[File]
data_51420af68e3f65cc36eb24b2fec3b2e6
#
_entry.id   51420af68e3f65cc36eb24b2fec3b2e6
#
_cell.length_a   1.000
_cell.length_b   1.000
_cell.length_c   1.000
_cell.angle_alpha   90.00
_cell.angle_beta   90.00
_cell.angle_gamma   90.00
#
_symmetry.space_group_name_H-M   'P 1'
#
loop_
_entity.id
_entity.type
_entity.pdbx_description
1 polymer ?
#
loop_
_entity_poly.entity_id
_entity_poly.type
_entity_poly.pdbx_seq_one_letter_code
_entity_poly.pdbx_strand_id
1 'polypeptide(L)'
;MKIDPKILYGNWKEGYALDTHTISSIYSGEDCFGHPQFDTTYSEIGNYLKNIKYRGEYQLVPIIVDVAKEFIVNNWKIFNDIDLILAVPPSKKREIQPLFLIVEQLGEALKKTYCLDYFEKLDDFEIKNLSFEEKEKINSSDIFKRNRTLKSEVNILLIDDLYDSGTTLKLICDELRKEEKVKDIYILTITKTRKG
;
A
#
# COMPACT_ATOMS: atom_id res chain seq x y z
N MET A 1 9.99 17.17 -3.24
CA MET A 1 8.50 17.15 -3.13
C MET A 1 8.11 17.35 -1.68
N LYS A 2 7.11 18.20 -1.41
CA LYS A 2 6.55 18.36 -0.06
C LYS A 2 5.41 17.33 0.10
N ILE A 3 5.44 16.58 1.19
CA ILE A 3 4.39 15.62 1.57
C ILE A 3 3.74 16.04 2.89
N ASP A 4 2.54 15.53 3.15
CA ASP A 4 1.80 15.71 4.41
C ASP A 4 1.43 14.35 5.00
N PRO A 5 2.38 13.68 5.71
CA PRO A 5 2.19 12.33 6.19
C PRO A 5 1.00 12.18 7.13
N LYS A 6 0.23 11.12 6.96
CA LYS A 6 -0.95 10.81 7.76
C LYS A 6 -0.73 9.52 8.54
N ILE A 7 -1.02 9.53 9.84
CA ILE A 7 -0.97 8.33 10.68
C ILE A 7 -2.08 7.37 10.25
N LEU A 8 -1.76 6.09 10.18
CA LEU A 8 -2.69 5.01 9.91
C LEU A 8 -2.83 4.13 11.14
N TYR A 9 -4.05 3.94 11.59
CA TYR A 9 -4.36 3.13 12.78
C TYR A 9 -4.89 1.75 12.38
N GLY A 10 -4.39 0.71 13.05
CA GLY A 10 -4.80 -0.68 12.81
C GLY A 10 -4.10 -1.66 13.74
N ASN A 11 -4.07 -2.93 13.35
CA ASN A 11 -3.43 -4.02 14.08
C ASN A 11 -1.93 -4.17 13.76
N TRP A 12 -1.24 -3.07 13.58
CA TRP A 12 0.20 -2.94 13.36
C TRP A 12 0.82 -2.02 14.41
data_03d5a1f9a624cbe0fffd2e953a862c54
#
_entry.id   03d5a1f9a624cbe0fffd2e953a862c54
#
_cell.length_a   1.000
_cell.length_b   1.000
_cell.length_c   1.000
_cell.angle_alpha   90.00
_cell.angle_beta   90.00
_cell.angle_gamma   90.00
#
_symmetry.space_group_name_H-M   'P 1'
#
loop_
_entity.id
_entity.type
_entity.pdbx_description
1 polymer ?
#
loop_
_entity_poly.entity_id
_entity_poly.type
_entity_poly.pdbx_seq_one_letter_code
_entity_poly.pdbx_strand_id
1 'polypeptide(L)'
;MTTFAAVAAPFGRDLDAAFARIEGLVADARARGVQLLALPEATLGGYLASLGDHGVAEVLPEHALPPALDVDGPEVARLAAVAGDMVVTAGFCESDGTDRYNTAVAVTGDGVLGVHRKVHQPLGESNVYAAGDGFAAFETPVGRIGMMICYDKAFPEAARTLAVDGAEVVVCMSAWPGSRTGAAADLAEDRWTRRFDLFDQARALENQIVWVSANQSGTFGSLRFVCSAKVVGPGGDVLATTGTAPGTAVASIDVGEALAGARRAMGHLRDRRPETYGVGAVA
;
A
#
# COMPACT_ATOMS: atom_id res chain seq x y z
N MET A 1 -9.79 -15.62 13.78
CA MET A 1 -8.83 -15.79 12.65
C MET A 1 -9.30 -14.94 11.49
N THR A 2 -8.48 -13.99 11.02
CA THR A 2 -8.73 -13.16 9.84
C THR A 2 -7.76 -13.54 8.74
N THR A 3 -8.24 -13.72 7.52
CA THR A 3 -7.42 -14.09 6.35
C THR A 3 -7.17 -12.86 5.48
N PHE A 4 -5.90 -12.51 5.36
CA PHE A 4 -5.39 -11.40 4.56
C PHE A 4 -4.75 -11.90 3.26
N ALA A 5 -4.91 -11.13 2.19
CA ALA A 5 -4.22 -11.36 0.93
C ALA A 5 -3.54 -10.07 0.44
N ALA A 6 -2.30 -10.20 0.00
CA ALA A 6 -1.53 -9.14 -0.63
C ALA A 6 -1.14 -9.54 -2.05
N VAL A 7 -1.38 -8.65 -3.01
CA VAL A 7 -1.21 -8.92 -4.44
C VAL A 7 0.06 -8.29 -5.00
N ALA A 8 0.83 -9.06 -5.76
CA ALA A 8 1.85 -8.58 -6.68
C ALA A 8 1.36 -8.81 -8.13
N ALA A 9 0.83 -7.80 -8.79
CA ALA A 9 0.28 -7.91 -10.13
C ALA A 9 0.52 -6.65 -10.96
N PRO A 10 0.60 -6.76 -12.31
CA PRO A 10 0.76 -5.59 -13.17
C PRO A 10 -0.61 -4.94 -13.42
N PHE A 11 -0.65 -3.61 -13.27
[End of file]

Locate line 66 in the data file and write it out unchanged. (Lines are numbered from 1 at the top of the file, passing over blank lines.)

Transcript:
C TRP A 12 0.82 -2.02 14.41